YYSC to host panel discussion on tiny homes
Yampa Valley Sustainability Council to host discussion about tiny house movement
If you go:
What: Yampa Valley Sustainability Council Talking Green panel discussion on tiny homes
When: 5:30 p.m., Tuesday, May 24
Where: Steamboat Springs High School library, 45 E. Maple St.
Steamboat Springs — The city of Steamboat Springs planning director Tyler Gibbs believes tiny homes could be an important part of the city’s affordable housing equation mixed with everything from dorms to entry-level homes.
Steamboat Sotheby’s Realtor Darrin Fryer thinks if 200 tiny homes, or homes on foundations less than 600 square feet, were to magically appear in the city tomorrow, there would still be a waiting list of potential residents.
The two men agree that while the development code could accommodate tiny homes, existing lot sizes do not allow tiny home developments to be financially feasible.
Current zoning would need to be changed to allow smaller lot sizes or multiple tiny homes on one lot once a location is selected, Gibbs said. Prebuilt homes added to existing lots as accessory dwelling units in some zone districts is another viable option for local tiny homes.
Fueled by interest in tiny homes across the country, Yampa Valley Sustainability Council will host a Talking Green panel discussion on the topic at 5:30 p.m. May 24 at the Steamboat Springs High School library. Attendees will have an opportunity for a quick tour of a tiny home on wheels constructed by teacher Dusty Dike and his high school industrial arts students.
“It’s just about time where tiny homes need to be addressed,” Fryer said, who has been retained to study the feasibility of a local tiny home development by manufacturing company Sprout Tiny Homes in La Junta. “We know we need more housing. And this is a great way to provide a kind of hybrid product that is low cost compared to a single family home, but residents would get their own space.”
The real estate agent said tiny houses would be a new way for residents “to live the dream” of home ownership in Steamboat. He said his favorite Sprout Tiny Homes model has a modern design with 493 square feet and a loft bedroom. It costs $92,000 and does not include costs for shipping, installation, utility connections and land.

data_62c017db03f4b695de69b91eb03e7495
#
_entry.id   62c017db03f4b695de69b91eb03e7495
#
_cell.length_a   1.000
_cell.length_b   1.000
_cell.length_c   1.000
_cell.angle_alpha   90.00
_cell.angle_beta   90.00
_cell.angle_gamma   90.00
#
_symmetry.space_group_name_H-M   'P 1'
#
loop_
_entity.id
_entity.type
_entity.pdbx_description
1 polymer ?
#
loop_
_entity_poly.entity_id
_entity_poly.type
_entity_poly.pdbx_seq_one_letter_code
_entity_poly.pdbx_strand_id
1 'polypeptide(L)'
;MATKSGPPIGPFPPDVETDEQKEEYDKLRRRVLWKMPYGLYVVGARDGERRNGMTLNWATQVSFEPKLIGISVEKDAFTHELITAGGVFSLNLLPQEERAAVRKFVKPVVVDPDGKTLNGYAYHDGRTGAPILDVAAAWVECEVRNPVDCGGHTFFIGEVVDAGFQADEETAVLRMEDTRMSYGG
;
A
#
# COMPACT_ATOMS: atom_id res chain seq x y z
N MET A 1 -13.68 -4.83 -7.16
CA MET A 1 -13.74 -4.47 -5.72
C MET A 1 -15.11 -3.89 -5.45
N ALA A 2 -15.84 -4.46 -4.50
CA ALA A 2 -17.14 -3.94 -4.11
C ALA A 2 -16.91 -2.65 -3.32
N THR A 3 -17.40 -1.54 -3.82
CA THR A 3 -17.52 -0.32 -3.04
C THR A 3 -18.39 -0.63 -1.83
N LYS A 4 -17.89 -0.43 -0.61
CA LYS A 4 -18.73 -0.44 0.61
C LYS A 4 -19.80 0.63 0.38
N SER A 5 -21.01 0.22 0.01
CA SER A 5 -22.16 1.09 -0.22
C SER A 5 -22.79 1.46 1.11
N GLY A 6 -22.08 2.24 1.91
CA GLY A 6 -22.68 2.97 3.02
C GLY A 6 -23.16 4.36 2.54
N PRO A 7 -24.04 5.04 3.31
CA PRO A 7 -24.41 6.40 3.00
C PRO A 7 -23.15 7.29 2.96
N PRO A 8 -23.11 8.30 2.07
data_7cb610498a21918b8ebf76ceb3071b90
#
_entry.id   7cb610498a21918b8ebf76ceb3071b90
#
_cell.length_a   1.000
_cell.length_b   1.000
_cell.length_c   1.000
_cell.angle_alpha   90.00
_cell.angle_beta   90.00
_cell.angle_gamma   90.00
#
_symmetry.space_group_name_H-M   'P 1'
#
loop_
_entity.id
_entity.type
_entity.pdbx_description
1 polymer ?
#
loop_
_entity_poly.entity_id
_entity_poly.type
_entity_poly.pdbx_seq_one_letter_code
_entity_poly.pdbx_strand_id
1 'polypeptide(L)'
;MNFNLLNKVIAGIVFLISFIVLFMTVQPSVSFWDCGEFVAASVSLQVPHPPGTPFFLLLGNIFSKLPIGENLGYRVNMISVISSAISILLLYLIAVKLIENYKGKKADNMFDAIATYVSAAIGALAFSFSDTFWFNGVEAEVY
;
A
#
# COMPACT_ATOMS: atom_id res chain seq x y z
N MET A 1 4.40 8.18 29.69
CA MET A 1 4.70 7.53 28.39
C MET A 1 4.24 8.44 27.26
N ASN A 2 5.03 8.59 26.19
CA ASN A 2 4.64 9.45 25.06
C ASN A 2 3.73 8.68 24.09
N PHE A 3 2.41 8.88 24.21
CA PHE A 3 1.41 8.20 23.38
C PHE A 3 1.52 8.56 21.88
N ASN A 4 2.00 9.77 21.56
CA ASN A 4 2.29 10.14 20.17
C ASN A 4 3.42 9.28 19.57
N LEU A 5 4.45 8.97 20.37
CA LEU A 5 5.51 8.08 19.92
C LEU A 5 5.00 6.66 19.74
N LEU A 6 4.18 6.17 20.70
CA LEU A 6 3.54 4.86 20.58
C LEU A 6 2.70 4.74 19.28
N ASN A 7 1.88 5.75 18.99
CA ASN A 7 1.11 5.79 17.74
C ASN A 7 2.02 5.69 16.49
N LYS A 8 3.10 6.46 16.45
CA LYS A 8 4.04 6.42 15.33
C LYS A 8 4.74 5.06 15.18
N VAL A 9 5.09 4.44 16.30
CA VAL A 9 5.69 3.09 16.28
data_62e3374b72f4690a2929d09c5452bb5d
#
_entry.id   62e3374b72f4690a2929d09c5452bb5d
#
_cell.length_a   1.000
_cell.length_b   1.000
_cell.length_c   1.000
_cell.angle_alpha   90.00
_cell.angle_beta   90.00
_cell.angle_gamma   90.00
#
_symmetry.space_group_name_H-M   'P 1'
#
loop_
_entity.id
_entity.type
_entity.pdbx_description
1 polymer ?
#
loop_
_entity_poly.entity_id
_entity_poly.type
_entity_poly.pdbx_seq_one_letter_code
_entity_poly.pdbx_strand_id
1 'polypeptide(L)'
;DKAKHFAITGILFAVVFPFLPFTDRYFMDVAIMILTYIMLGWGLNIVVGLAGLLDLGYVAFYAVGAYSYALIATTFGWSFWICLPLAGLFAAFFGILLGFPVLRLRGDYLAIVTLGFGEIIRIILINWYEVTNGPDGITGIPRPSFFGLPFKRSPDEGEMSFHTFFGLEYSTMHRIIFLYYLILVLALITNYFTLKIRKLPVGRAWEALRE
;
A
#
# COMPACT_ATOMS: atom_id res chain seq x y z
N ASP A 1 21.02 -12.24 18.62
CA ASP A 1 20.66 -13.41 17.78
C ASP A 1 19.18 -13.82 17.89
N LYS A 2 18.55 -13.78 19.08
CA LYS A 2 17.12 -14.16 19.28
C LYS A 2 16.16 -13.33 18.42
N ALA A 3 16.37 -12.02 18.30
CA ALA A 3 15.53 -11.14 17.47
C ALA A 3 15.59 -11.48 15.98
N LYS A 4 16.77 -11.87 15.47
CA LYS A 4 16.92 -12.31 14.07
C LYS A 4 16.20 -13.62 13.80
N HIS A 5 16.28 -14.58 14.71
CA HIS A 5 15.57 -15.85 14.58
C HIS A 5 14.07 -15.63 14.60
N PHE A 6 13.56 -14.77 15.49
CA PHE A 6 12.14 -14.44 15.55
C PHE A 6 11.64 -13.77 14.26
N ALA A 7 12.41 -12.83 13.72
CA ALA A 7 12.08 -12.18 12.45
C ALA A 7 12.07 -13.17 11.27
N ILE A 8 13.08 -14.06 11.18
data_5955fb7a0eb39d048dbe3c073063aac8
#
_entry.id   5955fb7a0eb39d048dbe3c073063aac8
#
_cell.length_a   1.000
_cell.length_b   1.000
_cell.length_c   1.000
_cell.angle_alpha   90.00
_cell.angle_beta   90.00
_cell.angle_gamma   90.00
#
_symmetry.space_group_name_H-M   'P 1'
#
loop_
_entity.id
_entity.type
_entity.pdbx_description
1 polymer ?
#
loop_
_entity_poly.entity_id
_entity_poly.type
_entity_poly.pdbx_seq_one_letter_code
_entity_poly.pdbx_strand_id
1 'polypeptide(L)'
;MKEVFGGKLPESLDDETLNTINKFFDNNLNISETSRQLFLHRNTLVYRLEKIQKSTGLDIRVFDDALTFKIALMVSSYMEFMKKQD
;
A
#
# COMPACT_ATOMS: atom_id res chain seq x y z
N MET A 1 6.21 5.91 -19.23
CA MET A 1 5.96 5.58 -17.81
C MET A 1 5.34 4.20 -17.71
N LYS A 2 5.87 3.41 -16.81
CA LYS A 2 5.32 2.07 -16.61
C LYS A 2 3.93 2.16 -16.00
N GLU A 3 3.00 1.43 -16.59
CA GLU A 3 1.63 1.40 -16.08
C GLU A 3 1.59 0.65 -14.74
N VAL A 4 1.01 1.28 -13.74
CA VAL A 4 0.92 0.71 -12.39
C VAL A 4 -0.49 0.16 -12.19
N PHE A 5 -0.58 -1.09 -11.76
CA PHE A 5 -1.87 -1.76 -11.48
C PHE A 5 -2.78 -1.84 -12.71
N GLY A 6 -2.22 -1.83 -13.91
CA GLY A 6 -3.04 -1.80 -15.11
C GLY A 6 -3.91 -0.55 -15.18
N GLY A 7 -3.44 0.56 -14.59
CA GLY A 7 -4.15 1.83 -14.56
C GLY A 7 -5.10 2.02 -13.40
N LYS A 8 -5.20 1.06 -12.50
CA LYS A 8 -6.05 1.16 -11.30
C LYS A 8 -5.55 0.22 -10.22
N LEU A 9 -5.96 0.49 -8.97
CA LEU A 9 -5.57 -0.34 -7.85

Local interest in tiny homes also is fueled by the increase in condo rental prices, which have increased 15 percent each year for the past three years, Fryer said.
YVSC Executive Director Sarah Jones said tiny homes constructed with energy efficiency in mind have an energy savings advantage over thin-walled trailer homes, the other local popular single-family form of affordable housing.
In addition to the high school class construction projects, other local residents have already built or are in the process of building tiny homes of various styles including those built on moveable trailers.
“The problem is, where are we able to put them when these are done?” asked local and business owner Barry Smith, who is building a tiny home with his son and friend Steve Evans on Evans’ property in Routt County.
“It’s a really great alternative for people to live this way,” Smith said. “It’s exciting to see the conversation coming to the forefront,” Smith said.
Dike said he has built and sold multiple tiny homes so far including to homeowners in places such as Marble.
“There is nothing in the city code that would restrict a small home, but the challenge is in identifying a piece of land,” said Gibbs, who has given two well-attended presentations on “micro-units,” or multi-family housing versions of tiny homes, at professional conferences in Colorado within the past year.
“Existing city zoning has minimum lot sizes that are too big to make financial sense for a tiny home,” Gibbs said. “It’s going to require creativity both on the part of the developer and the city, but we are certainly open-minded and interested in working with people if they have a proposal.”
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